June 20, 2005 9:00 PM PDT
Two novel solar firms nab venture funds
Austin, Texas-based HelioVolt, which says it can produce relatively inexpensive solar cells that can be incorporated into skylights, roofing and building exteriors, has received $8 million in Series A venture funds from, among others, New Enterprise Associates and Jimmy Treybig, the founder of Tandem Computers.
"We believe this could be used as a material for zero energy homes," said Billy Stanbery, CEO of HelioVolt.
Meanwhile, Energy Innovations, which brings solar power to buildings through a combination of mirrors and solar cells, has raised $16.5 million. Investors include Mohr Davidow Ventures and Idealab, the incubator where Energy Innovations was born.
For the past few years, several high-profile academics have warned about the need for industrialized societies to develop robust alternative energy sources to curb the effects of global warming. Many have also warned of the economic impact of an inevitable decline in oil reserves.
While many solar companies have seen their sales rise substantially during the last 24 months, venture investing in the field has been somewhat limited. The recent spike in oil prices has prompted investors to pump more money into the field, particularly in the last few months. Nanosolar, based in Palo Alto, Calif., recently announced it landed $20 million in venture investments (Early investors in Nanosolar include Google founders Sergey Brin and Larry Page).
The concepts touted by these various start-ups in the field vary widely. HelioVolt specializes in solar cells made with Copper Indium Selenide (CIS), which can be embedded into building materials through the company's own processes. Solar cells right now are typically embedded into rigid, large and somewhat ugly crystalline silicon panels placed on roofs.
Embedding the material into building supplies effectively hides the energy-harvesting technology. It also cuts costs because CIS cells can be manufactured much more rapidly than silicon solar cells, require less in terms of raw materials and don't need independent support structures.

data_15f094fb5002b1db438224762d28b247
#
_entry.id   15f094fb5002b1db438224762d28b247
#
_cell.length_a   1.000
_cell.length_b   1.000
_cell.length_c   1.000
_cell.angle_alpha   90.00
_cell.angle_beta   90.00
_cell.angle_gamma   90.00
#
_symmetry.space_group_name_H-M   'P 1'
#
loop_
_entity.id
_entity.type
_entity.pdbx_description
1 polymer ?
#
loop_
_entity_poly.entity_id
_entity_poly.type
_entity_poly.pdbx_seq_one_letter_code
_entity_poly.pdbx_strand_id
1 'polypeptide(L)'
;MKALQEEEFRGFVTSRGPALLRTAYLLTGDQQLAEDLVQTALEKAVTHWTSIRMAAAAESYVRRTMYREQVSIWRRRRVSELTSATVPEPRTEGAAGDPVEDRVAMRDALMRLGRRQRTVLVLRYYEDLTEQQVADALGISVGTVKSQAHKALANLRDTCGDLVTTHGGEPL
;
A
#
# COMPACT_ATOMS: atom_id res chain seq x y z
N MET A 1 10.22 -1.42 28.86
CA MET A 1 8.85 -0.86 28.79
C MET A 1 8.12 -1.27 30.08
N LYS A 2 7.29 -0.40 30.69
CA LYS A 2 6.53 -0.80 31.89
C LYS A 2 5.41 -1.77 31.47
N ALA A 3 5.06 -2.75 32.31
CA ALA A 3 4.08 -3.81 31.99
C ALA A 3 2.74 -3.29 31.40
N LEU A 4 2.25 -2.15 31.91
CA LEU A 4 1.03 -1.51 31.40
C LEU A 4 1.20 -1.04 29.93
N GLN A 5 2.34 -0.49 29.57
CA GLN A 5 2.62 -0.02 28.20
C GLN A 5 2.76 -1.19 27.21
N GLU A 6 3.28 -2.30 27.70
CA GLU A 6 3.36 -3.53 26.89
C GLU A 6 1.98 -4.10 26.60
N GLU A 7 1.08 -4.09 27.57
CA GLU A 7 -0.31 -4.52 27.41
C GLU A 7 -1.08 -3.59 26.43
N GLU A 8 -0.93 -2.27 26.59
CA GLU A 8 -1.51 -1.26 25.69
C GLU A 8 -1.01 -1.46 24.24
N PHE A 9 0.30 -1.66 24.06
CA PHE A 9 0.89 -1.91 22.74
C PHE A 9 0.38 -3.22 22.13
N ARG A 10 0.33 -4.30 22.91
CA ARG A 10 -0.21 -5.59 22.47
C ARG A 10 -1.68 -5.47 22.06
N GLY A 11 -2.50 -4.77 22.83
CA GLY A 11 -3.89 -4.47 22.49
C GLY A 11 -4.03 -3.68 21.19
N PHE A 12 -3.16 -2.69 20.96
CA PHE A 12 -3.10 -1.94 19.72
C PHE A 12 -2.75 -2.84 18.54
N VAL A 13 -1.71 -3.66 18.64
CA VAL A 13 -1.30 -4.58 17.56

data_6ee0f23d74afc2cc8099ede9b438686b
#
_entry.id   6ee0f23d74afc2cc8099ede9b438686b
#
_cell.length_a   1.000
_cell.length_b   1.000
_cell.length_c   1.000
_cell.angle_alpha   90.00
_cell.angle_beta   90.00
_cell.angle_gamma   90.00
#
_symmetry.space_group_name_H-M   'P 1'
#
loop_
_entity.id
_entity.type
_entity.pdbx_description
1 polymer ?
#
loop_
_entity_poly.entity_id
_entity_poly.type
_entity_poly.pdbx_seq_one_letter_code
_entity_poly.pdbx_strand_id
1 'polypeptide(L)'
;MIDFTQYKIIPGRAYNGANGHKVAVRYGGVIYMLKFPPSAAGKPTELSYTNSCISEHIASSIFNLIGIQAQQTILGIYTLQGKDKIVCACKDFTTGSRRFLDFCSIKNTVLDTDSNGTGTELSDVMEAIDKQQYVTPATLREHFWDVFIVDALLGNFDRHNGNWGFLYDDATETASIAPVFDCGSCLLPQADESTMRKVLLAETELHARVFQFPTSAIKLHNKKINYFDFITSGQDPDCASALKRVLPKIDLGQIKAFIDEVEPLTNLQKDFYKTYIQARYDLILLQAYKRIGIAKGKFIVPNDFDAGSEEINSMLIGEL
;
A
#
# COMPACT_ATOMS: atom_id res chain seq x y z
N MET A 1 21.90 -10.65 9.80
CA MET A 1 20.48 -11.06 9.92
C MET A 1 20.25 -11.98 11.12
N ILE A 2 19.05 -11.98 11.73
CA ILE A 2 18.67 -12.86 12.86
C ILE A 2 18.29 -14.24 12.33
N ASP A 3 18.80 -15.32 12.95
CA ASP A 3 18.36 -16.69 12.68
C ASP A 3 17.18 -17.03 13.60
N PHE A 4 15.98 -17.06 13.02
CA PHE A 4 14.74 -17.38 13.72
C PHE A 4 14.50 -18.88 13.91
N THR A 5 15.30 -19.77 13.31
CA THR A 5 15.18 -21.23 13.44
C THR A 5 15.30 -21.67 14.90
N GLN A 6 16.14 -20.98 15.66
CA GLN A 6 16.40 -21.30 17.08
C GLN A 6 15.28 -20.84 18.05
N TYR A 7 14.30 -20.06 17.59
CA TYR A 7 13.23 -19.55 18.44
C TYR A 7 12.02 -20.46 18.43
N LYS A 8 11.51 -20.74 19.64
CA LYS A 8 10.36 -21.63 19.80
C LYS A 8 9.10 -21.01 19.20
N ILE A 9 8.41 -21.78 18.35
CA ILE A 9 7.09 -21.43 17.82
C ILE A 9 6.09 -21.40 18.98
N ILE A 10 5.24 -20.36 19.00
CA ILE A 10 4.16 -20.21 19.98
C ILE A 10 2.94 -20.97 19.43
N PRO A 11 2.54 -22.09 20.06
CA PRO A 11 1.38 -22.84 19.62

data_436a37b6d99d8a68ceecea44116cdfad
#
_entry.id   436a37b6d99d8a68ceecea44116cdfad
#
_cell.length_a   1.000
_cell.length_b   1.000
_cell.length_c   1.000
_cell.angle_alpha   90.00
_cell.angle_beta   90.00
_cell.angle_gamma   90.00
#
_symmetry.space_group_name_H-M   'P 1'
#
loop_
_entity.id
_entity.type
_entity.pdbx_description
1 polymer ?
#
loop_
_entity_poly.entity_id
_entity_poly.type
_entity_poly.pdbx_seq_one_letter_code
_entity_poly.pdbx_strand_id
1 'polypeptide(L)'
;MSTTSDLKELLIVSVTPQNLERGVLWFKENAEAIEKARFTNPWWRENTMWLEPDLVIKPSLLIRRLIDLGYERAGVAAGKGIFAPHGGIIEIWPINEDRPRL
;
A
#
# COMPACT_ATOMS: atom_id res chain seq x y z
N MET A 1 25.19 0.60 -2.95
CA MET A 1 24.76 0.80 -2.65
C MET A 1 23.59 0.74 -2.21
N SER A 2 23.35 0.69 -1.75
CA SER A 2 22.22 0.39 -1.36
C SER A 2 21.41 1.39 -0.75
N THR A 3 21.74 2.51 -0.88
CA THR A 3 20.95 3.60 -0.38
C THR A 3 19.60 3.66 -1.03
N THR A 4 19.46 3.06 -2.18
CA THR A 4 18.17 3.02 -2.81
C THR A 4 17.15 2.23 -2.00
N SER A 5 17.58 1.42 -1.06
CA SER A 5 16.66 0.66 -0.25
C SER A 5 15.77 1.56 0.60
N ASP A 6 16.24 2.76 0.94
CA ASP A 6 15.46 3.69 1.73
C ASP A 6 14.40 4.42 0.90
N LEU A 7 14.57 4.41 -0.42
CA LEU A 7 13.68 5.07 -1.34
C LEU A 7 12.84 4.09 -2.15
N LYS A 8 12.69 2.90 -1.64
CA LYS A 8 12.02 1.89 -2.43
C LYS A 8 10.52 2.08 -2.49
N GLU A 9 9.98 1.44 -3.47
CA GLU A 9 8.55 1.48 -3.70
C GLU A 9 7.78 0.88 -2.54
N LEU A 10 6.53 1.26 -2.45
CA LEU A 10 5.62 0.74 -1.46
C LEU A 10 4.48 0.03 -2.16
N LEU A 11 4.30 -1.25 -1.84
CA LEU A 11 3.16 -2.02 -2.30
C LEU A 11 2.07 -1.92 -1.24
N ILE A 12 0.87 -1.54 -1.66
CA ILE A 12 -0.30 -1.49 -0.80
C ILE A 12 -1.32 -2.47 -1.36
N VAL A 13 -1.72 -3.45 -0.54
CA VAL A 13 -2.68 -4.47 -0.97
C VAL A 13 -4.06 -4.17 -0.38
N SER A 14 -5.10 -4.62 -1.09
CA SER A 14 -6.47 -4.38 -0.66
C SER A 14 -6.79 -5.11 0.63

A number of companies are working on thin-film solar cells that can be embedded in sheets of transparent plastic, which can then be adhered to building materials. Many of these products, however, rely on photovoltaic dyes, which can degrade over time, Stanbery said. Thin film polymer solar cells are also not very efficient yet at converting sunlight into electricity, although the performance is improving.
HelioVolt hopes to use the funding in part to build prototypes and seek out customers in the building and construction industry.
By contrast, Energy Innovations is developing a rooftop solar system called the Sunflower that combines crystalline silicon solar panels with motorized mirrors. The array of mirrors tracks the sun and concentrates light onto the panels, which in turn means that fewer solar panels are required to power a building. Mirrors cost far less than solar panels, so the system is expected to reduce installation costs, one of the factors that causes some customers to shy away from solar power.
The company is currently testing the Sunflower on its own roof in Pasadena, Calif., with rooftops in other climate zones expected soon. It hopes to begin installing its equipment on customers' roofs in the fourth quarter of the year.
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